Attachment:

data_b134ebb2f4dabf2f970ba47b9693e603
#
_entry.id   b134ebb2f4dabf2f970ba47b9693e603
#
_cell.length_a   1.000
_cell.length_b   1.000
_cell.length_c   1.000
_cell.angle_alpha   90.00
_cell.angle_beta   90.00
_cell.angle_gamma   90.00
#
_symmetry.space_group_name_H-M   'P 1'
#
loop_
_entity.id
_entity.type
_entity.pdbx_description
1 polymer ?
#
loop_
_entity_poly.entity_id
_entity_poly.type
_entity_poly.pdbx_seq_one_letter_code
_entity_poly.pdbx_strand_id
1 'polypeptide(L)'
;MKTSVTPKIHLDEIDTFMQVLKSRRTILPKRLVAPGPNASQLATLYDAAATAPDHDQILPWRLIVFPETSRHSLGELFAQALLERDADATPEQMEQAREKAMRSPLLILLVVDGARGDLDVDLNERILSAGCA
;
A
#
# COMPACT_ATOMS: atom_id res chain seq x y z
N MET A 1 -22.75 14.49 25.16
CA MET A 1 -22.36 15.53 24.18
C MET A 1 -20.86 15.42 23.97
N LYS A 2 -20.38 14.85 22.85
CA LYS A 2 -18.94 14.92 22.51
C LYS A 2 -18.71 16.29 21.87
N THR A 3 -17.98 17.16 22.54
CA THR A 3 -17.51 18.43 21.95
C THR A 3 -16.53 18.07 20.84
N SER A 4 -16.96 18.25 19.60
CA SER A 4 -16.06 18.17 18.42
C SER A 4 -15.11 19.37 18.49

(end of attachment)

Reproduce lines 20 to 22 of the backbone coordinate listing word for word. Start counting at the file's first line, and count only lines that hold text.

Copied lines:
loop_
_entity_poly.entity_id
_entity_poly.type